CHARLOTTE, N.C. -- Charlotte, the school that produced Cedric Maxwell, an unlikely Final Four appearance in 1977 and consistent NCAA basketball tournament teams ever since, wants to try its hand at football.
But it will only happen if the school raises a lot of money, quickly, in a lousy economy.
The school's board of trustees voted on Thursday to accept chancellor Philip Dubois' recommendation that Charlotte start a football program by 2013. But the unanimous vote came with qualifications: the school must raise about $45 million to pay for coaches, scholarships and a 12,000-seat, on-campus stadium.
So as Dubois and athletic director Judy Rose stood smiling in front of a backdrop with a new 49ers football logo and in front of a podium decorated with a green helmet, they both understood the difficult work ahead to end Charlotte's distinction as being one of the largest schools in the country without football.
"This is a transforming moment for this university," Dubois said. "We really need this community's support, so we hope they'll be there when we need them."
Initial support has been solid. Through Wednesday, the school had received commitments for 4,167 personal seat licenses at $1,000 each, nearing the goal of 5,000. But the school still needs major donors or sponsors to fill the rest of the void to allow the team to begin play in the lower-tier Football Championship Subdivision. The school's goal is to eventually play at the highest level of Division I.
It won't be easy. The city of Charlotte, the second-largest banking center in the country, has been hit hard by the financial crisis. Charlotte-based Wachovia was recently gobbled up by Wells Fargo, and Charlotte's Bank of America is struggling.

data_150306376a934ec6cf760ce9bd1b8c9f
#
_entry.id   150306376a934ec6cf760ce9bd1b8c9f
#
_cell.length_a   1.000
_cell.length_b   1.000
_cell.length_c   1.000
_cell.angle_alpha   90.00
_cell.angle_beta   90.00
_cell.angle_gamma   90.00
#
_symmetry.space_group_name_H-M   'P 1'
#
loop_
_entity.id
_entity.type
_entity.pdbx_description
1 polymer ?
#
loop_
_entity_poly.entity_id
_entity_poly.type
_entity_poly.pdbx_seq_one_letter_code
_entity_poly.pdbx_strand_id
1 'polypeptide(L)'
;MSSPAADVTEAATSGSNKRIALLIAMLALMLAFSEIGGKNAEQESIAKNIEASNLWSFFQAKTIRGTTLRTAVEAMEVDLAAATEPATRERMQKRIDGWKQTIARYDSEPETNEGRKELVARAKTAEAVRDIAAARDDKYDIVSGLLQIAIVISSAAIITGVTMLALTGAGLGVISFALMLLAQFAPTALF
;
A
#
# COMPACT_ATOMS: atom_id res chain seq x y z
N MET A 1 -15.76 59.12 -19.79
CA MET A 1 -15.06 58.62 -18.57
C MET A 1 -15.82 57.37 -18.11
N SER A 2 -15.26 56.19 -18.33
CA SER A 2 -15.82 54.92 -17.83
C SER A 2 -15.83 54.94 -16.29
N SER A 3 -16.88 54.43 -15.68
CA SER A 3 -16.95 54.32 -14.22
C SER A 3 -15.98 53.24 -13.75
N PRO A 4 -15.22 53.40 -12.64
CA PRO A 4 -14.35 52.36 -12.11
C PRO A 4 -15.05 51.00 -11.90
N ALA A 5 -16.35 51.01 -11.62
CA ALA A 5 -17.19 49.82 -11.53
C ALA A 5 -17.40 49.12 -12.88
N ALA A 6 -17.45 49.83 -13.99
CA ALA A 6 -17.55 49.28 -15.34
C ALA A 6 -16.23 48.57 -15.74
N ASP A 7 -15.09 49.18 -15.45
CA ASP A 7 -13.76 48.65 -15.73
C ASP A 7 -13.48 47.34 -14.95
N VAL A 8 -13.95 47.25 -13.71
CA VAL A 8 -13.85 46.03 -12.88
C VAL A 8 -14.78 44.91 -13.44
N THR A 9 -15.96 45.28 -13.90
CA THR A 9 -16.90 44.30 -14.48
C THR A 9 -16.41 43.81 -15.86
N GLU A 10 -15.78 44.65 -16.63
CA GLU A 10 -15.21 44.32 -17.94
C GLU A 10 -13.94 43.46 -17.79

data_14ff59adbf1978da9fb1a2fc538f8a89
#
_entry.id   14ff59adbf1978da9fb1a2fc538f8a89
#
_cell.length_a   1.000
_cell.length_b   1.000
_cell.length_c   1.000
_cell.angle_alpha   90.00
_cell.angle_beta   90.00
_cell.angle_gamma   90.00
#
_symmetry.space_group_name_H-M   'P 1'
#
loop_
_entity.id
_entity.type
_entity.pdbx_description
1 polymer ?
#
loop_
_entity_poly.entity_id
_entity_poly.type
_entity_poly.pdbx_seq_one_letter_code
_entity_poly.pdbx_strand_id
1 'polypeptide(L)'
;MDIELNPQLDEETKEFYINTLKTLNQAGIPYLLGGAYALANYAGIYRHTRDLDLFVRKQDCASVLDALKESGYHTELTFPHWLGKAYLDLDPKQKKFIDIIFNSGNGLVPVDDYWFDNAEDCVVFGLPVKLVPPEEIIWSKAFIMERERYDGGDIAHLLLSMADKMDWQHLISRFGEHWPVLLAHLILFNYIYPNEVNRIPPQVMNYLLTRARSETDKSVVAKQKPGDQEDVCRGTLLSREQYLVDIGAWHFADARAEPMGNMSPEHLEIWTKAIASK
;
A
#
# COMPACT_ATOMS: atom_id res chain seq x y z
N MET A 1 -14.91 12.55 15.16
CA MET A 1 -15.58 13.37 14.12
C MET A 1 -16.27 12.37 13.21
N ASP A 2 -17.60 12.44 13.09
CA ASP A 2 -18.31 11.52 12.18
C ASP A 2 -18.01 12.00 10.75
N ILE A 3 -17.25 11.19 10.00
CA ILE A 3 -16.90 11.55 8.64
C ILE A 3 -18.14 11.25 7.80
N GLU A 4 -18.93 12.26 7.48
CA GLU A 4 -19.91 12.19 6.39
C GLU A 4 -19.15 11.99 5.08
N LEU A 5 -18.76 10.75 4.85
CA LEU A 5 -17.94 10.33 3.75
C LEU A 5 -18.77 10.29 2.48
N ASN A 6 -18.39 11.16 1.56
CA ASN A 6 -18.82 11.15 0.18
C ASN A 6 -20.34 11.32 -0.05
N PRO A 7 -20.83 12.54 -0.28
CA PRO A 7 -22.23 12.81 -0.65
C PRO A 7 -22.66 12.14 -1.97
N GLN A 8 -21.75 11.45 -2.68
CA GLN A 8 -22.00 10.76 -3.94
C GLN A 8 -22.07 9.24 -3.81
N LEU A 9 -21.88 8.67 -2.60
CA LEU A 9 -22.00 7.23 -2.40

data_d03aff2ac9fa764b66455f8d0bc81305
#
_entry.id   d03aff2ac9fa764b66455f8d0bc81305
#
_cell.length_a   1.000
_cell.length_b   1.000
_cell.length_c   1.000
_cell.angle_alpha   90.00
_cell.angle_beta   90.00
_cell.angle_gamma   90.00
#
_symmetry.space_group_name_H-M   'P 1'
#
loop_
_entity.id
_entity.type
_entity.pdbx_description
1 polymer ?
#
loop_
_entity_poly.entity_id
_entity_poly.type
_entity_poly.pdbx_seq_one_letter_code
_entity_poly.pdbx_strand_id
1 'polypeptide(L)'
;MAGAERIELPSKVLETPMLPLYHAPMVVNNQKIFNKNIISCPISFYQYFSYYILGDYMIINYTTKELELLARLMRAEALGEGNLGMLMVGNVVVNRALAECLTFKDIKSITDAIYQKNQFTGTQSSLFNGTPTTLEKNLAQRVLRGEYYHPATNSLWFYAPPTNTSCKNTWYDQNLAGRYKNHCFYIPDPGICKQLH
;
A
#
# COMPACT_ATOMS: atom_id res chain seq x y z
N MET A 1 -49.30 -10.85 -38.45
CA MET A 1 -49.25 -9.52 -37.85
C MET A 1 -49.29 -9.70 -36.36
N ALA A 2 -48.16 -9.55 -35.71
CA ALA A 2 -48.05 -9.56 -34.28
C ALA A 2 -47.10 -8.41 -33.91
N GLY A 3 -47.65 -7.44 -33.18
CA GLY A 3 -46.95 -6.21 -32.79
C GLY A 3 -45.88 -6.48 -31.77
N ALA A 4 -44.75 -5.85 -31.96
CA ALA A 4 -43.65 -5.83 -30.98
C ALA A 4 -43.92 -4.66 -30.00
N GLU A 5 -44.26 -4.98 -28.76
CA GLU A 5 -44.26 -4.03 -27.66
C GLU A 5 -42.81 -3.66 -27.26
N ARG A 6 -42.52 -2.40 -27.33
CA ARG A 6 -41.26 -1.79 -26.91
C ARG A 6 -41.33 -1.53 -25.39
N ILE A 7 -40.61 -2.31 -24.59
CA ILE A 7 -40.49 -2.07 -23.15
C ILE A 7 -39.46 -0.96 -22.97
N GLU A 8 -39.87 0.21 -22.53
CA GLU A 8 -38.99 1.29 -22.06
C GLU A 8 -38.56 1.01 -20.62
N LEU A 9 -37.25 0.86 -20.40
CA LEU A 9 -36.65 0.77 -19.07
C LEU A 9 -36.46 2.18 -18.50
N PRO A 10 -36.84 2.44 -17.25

"I am the eternal optimist. We'll raise that money," Rose said. "And we're going to have a stadium on this campus. We can't do it without everybody involved, but who would have thought we would have had 4,167 [PSLs] at this point? ... I truly believe this will define this university."
The state school formerly known as UNC-Charlotte has been rapidly growing for years. It now has 22,000 students, with estimates that as many as 40,000 could be on campus in 20 years. For decades, groups have clamored to start football, and the school decided to take the plunge now despite the uncertain economic times.
"I wish we had started football in the '70s," board member Gene Johnson said. "If we don't start thinking about it now, it won't happen."
Rose said she dreams of following South Florida's path. A decade after forming a team, the Bulls moved to the Big East Conference and have been ranked in The Associated Press Top 25 the past two years.
Charlotte's sports teams have bounced around numerous conferences. The 49ers three years ago moved from Conference USA to the non-football Atlantic 10.
If the money is raised, Rose would need to find a conference for the football team and then hire a coach in 2011, who would put together the first recruiting class a year later. The team could begin play in the fall of 2013, possibly at Charlotte's Memorial Stadium until a campus stadium is built.
"For our athletic program today this decision today is comparable to the decision made years ago that we would become a research and doctorate-granting institution," Rose said. "Two milestones in the evolution of this university, and today is our day."